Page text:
Chief Warrant Officer 3 Taylor J. Galvin was a helicopter pilot with the Army's 160th Special Operations Aviation Regiment (Airborne).
Chief Warrant Officer 3 Taylor J. Galvin was on his ninth combat deployment when he died on Monday from injuries he received when his helicopter crashed in Sinjar, Iraq, defense officials announced.
Galvin, 34, was an MH-60M Black Hawk helicopter pilot assigned to the 160th Special Operations Aviation Regiment (Airborne) at Fort Campbell, Kentucky – the same unit that reportedly flew Navy SEALs into Pakistan for the 2011 raid that killed Osama bin Laden.
Since joining the Army in 2003, Galvin had deployed twice in support of Operation Iraqi Freedom, three times in support of Operation Enduring Freedom, and four times as part of Operation Inherent Resolve, according to a news release from his unit.
Several other service members were injured when Galvin's helicopter went down on Aug. 19 during a counter-terrorism mission with Iraqi forces. The crash is under investigation but there are no indications that the helicopter was downed by hostile fire.
Galvin originally served as a CH-47 Chinook aircraft mechanic from 2003 to 2007 before being accepted to Warrant Officer Candidate School. He went on to serve as a UH-60 Black Hawk instructor pilot and in 2015 he was assigned to the 160th Special Operations Aviation Regiment.
His military awards include the Air Medal (C device); Air Medal; Army Commendation Medal; Joint Service Air Medal); Army Achievement Medal; three Meritorious Unit Awards; Army Good Conduct Medal; two National Defense Service Medals; Afghanistan Campaign Medal; Iraq Campaign Medal; Global War On Terrorism Expeditionary Medal; Global War On Terrorism Service Medal; NATO Medal; Noncommissioned Officer Professional Development Ribbon; three Army Service Ribbons; Overseas Service Ribbon; Combat Action Badge and Senior Army Aviator Badge.
Former Marine Commandant Gen. Charles Krulak has issued a statement urging President Donald Trump and members of Congress to oppose pardons for those accused or convicted of war crimes since, he argued, it would "relinquish the United States' moral high ground."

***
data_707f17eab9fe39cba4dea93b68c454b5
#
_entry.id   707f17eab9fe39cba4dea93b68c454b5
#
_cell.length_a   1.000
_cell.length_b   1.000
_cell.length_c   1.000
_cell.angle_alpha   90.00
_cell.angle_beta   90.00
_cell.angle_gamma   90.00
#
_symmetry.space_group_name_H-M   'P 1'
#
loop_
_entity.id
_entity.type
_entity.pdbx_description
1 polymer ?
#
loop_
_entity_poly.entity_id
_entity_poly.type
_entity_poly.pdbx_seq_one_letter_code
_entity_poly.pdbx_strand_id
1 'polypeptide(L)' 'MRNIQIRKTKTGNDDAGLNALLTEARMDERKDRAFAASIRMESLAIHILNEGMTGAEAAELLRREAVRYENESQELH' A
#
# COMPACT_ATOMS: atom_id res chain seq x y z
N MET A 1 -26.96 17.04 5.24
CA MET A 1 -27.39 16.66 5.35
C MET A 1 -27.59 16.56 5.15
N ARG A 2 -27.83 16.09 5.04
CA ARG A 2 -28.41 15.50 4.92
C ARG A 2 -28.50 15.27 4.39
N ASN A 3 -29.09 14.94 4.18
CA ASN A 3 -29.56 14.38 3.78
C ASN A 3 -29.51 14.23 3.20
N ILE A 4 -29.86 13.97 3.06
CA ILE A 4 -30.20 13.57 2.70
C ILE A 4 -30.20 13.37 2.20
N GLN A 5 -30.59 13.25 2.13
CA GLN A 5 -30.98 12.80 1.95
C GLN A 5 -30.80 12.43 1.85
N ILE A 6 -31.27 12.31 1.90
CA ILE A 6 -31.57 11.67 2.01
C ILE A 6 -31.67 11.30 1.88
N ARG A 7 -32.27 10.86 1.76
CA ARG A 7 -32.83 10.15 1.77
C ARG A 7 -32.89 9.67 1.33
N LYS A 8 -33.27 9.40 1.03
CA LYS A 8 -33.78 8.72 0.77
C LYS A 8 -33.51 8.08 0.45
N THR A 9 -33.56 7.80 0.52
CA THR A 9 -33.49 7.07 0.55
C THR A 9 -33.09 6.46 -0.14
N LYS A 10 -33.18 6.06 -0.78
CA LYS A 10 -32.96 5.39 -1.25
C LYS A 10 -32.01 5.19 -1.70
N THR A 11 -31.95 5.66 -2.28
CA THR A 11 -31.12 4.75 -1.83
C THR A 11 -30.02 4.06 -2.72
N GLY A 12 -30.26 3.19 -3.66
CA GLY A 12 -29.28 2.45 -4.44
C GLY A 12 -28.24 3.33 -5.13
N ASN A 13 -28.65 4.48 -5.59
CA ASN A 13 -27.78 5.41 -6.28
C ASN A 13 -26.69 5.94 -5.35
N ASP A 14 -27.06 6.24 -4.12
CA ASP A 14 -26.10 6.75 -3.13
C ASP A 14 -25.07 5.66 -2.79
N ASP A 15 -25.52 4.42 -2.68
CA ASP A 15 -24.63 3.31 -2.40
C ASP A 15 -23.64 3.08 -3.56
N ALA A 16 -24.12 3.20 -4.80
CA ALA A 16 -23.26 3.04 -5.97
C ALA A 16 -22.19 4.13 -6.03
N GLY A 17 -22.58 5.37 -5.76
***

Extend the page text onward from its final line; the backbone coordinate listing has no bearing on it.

"If President Trump follows through on reports that he will mark Memorial Day by pardoning individuals accused or convicted of war crimes, he will betray these ideals and undermine decades of precedent in American military justice that has contributed to making our country's fighting forces the envy of the world," said Krulak, who served in the Marine Corps for more than three decades before retiring in 1999 as the 31st Commandant.
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President Donald Trump will nominate Barbara Barrett to serve as the next Air Force secretary, the president announced on Tuesday.
"I am pleased to announce my nomination of Barbara Barrett of Arizona, and former Chairman of the Aerospace Corporation, to be the next Secretary of the Air Force," Trump tweeted. "She will be an outstanding Secretary! #FlyFightWin"
The Trump administration is trying to assure Congress that it does not want to start a war with Iran, but some lawmakers who fought in Iraq are not so sure.
Acting Defense Secretary Patrick Shanahan and Chairman of the Joint Chiefs of Staff Marine Gen. Joseph Dunford both briefed Congress on Tuesday about Iran. Shanahan told reporters earlier on Tuesday that the U.S. military buildup in the region has stopped Iran and its proxies from attacking U.S. forces, but the crisis is not yet over.
"We've put on hold the potential for attacks on Americans," Shanahan said. "That doesn't mean that the threats that we've previously identified have gone away. Our prudent response, I think, has given the Iranians time to recalculate. I think our response was a measure of our will and our resolve that we will protect our people and our interests in the region."
U.S. Navy/Mass Communication Specialist 1st Class Brian M. Wilbur/Handout via REUTERS
WASHINGTON (Reuters) - President Donald Trump warned on Monday Iran would be met with "great force" if it attacked U.S. interests in the Middle East, and government sources said Washington strongly suspects Shi'ite militias with ties to Tehran were behind a rocket attack in Baghdad's Green Zone.
"I think Iran would be making a very big mistake if they did anything," Trump told reporters as he left the White House on Monday evening for an event in Pennsylvania. "If they do something, it will be met with great force but we have no indication that they will."